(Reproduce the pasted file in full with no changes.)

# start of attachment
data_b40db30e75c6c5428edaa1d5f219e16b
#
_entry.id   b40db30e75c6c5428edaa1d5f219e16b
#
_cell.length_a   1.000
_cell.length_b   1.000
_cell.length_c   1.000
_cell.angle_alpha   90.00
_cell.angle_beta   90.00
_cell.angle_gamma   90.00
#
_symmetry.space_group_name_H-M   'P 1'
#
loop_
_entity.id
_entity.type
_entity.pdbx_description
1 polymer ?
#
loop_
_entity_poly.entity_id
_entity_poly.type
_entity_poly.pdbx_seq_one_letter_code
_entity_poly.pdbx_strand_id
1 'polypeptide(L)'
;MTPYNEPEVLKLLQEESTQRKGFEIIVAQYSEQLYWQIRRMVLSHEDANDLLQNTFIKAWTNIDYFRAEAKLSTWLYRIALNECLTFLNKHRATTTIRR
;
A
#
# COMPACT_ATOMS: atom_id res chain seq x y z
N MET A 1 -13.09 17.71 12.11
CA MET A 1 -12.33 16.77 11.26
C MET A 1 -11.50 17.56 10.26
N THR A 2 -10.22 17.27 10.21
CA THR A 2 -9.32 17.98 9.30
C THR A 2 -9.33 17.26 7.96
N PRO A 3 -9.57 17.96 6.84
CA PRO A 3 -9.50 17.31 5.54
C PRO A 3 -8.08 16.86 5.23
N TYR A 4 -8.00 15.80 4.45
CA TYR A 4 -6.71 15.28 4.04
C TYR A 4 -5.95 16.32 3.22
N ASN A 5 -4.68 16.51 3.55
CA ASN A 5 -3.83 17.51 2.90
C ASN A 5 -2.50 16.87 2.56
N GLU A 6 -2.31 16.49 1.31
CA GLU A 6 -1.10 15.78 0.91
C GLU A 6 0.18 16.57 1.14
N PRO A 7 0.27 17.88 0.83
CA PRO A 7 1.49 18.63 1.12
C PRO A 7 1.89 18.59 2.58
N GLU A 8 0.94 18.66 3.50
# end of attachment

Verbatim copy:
data_b40db30e75c6c5428edaa1d5f219e16b
#
_entry.id   b40db30e75c6c5428edaa1d5f219e16b
#
_cell.length_a   1.000
_cell.length_b   1.000
_cell.length_c   1.000
_cell.angle_alpha   90.00
_cell.angle_beta   90.00
_cell.angle_gamma   90.00
#
_symmetry.space_group_name_H-M   'P 1'
#
loop_
_entity.id
_entity.type
_entity.pdbx_description
1 polymer ?
#
loop_
_entity_poly.entity_id
_entity_poly.type
_entity_poly.pdbx_seq_one_letter_code
_entity_poly.pdbx_strand_id
1 'polypeptide(L)'
;MTPYNEPEVLKLLQEESTQRKGFEIIVAQYSEQLYWQIRRMVLSHEDANDLLQNTFIKAWTNIDYFRAEAKLSTWLYRIALNECLTFLNKHRATTTIRR
;
A
#
# COMPACT_ATOMS: atom_id res chain seq x y z
N MET A 1 -13.09 17.71 12.11
CA MET A 1 -12.33 16.77 11.26
C MET A 1 -11.50 17.56 10.26
N THR A 2 -10.22 17.27 10.21
CA THR A 2 -9.32 17.98 9.30
C THR A 2 -9.33 17.26 7.96
N PRO A 3 -9.57 17.96 6.84
CA PRO A 3 -9.50 17.31 5.54
C PRO A 3 -8.08 16.86 5.23
N TYR A 4 -8.00 15.80 4.45
CA TYR A 4 -6.71 15.28 4.04
C TYR A 4 -5.95 16.32 3.22
N ASN A 5 -4.68 16.51 3.55
CA ASN A 5 -3.83 17.51 2.90
C ASN A 5 -2.50 16.87 2.56
N GLU A 6 -2.31 16.49 1.31
CA GLU A 6 -1.10 15.78 0.91
C GLU A 6 0.18 16.57 1.14
N PRO A 7 0.27 17.88 0.83
CA PRO A 7 1.49 18.63 1.12
C PRO A 7 1.89 18.59 2.58
N GLU A 8 0.94 18.66 3.50